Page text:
Since tea is the second most consumed beverage in the world, it’s hard to imagine anything else that tea leaves are used for other than the drink. While the vast majority of tea leaves harvested around the world do in fact make it in to our brews, there are many other uses for the plant too.
From gardening to beauty products, tea leaves have a place all around the home, not just in our tea cups. Below we cover some of the best uses for tea leaves, as well how to utilise your used leaves to avoid any waste.
Re-cycling your tea leaves
1. Soothing the eyes
Just like you may use cold cucumber as a natural remedy for tired or puffy eyes, tea leaves can also help to brighten and rejuvenate the eyes. The tannins in tea have anti-inflammatory properties and can work especially well for anyone suffering from inflamed or itchy eyes due to hay fever.
If you’re using loose leaf tea, be sure to wrap your leaves in tissue and leave them in the fridge to cool before placing them on the eyes and then sit back and relax for 10 minutes and let the tea work it’s magic.
2. Fuel your plants
You may have heard before that coffee grounds are great for your plant, but did you know tea leaves can be even better? Green tea is especially good for both outdoor and indoor plants due to it being high in nitrogen. This gives your plants a natural nutritious feed and is also good for deterring any insects that may eat your plants.
If you’re using tea bags, you can also place them at the bottom of your plant pots to help retain water and add additional nutrients to the soil. We’ve used old tea bags before to grow seedlings too, potting the tea bag straight in to a pot once it needs more room to go.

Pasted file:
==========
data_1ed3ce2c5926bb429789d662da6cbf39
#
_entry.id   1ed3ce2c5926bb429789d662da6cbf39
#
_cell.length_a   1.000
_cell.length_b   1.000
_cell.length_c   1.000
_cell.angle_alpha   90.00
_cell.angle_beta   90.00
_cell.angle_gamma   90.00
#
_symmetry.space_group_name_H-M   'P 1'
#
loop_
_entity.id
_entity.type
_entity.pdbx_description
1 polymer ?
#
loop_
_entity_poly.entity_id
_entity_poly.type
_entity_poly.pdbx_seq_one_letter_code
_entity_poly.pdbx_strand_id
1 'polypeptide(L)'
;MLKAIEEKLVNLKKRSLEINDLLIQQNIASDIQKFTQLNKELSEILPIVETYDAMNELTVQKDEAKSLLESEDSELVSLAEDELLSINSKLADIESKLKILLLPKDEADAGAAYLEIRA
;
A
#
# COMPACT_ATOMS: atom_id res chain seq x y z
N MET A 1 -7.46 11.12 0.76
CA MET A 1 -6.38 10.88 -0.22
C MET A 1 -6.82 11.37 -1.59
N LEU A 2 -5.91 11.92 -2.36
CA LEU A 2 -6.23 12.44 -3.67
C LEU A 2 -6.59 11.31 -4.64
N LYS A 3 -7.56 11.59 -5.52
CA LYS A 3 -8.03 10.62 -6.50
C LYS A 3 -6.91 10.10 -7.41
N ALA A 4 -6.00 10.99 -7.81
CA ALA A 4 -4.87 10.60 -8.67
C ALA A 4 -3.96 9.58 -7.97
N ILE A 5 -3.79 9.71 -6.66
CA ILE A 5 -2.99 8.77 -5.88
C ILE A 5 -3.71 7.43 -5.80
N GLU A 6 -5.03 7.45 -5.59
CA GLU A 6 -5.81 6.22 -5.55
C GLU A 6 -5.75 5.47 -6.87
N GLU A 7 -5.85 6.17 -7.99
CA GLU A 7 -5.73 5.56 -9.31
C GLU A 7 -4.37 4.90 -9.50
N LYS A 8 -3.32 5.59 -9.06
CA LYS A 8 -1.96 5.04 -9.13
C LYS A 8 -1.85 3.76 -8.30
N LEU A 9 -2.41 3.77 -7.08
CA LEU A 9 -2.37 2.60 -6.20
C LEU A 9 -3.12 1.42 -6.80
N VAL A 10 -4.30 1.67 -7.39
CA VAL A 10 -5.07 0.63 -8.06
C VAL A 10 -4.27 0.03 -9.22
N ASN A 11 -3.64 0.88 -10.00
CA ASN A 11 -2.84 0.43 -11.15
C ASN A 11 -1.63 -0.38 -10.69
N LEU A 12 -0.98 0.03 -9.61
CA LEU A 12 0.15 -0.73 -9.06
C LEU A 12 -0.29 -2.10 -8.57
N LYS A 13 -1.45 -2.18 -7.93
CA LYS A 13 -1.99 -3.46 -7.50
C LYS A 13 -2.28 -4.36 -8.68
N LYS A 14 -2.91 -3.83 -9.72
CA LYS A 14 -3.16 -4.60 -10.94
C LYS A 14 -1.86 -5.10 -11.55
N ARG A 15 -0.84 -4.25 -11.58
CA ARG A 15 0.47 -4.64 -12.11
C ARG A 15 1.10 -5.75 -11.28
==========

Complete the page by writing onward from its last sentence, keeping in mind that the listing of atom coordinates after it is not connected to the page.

If you are using tea bags, ensure that they’re completely plastic free we despite what many may think, a lot on the market still contain traces of plastic and are therefore not biodegradable.
3. Reduce odours
Dried tea leaves have deodorising properties, making them great for eliminating odours around the house. Some people even used tea leaves for cleaning and the leaf can be found in some regular cleaning products.
They are particularly good for reducing odours in cat litters, or on old mattresses or pet beds and even for neutralising any strong smells in the fridge.
To use them in this manner you need to completely dry the tea leaves out before hand and then sprinkle a few leaves in any areas where you want to naturally reduce smells.
Use old tea leaves in your baking to add a subtle flavour and give your cakes a slight health kick. Both fresh and dried tea leaves can be used for this, or even sprinkled over the top of your bake as edible decor.
Tea leaves are also used in some ice creams, so why not have a go at making some from scratch, using a variety of white teas and herbal blends?
A fun DIY project involving tea leaves is dying old clothes, paper and even your hair. Whole traditional black teas will turn things a golden brown hue, you can be creative and use a range of herbal teas for bold colours.
Create the colours of the rainbow with a weak every tea for the yellow, hibiscus tea for orange or red, green tea for you guessed it, green and butterfly pea flower tea will provide you with the blue.
Have you tried any of the above? Or have we now inspired you to try something? If so, why not start growing your own plants for herbal teas too? We’ve posted about herbal tea ingredients you can grow in the garden here.